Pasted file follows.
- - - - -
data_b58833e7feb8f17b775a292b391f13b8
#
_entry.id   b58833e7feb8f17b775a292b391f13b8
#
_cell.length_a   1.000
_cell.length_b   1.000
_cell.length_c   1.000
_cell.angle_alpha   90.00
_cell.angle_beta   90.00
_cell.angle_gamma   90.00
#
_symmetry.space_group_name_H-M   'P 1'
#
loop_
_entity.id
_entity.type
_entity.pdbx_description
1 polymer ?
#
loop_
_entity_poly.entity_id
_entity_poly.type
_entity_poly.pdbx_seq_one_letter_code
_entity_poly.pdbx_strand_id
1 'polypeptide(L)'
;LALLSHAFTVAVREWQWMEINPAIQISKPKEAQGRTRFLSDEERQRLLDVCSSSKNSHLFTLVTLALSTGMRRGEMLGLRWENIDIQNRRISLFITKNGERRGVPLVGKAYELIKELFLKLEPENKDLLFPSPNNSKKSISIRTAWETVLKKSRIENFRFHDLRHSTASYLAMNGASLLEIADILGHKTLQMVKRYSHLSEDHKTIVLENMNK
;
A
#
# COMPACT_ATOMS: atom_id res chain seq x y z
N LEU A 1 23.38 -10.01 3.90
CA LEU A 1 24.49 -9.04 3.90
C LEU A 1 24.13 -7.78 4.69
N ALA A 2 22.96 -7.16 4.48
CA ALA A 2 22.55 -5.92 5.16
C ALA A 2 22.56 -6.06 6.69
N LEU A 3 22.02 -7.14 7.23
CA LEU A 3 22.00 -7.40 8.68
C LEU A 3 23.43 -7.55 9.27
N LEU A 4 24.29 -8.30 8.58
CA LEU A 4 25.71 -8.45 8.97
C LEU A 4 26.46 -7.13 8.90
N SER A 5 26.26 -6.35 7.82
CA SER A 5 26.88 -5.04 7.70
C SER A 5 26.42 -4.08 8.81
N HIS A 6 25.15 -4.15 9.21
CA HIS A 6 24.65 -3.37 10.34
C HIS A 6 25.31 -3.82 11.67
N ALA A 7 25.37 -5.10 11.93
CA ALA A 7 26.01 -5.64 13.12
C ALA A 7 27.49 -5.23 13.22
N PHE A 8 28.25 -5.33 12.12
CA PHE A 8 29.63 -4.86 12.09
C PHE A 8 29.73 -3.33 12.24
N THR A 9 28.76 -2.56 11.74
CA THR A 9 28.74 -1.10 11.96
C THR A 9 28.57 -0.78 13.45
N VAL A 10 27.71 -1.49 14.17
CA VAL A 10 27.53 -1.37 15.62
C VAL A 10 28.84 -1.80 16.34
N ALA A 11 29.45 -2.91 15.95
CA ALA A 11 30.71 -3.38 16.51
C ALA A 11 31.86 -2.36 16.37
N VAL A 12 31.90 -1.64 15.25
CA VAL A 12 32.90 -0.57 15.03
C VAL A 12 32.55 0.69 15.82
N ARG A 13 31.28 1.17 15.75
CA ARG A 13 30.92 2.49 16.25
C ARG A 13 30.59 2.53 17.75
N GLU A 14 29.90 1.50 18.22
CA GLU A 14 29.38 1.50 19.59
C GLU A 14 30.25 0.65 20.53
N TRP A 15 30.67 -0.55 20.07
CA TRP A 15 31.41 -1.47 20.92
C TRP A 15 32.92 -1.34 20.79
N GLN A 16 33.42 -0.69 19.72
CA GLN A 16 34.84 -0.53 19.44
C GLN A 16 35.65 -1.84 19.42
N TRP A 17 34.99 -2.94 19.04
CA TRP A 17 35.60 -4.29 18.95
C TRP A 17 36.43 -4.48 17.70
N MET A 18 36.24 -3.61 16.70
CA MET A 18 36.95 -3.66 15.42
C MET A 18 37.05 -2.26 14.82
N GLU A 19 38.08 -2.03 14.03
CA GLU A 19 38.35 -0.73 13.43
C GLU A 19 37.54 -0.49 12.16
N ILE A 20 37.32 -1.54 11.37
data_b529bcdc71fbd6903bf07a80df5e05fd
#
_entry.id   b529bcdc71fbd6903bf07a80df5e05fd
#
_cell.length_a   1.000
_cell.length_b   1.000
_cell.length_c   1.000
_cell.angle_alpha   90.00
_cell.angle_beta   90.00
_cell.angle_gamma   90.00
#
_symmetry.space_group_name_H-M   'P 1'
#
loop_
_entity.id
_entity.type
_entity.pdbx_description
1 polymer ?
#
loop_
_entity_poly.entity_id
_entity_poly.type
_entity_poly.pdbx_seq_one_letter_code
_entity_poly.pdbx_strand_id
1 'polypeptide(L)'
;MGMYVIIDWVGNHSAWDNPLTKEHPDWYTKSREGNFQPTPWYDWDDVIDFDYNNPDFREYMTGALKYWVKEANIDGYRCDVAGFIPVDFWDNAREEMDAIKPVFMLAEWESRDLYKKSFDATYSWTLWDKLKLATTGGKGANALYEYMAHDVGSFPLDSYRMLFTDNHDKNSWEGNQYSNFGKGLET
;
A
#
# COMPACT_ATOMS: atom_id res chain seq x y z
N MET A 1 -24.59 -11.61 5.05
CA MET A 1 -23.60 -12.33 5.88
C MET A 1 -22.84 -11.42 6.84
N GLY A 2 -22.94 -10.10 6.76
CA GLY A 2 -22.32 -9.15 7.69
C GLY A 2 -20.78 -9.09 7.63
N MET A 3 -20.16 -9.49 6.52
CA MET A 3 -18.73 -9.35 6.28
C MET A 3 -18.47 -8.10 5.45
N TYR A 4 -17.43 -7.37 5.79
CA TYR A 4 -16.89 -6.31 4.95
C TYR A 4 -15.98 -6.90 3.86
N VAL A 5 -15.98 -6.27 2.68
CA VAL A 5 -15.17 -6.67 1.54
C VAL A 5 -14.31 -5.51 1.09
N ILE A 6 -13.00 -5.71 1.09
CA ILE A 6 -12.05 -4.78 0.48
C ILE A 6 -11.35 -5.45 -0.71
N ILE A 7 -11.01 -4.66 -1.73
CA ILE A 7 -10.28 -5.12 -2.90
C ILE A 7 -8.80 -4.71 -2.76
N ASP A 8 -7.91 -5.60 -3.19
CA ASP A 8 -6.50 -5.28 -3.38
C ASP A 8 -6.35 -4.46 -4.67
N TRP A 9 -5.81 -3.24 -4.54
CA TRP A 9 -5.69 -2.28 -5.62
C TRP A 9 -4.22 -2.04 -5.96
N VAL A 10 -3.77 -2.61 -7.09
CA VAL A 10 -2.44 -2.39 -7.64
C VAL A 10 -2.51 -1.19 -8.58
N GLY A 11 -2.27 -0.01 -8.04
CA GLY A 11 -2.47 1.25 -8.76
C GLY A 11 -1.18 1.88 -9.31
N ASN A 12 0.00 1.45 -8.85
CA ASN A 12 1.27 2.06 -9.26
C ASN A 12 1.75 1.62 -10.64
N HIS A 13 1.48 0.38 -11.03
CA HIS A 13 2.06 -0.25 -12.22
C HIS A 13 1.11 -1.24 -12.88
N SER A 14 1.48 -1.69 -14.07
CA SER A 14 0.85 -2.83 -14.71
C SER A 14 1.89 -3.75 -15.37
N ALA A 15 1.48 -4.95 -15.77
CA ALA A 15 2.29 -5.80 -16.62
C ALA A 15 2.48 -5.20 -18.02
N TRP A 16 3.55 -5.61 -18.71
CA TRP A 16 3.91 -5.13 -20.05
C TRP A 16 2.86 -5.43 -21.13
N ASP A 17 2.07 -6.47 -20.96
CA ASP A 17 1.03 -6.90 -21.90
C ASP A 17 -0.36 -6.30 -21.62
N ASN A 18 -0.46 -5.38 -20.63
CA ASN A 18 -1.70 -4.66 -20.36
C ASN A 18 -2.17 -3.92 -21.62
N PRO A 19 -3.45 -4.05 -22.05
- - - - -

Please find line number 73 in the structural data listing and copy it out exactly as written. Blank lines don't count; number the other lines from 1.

N TRP A 15 30.67 -0.55 20.07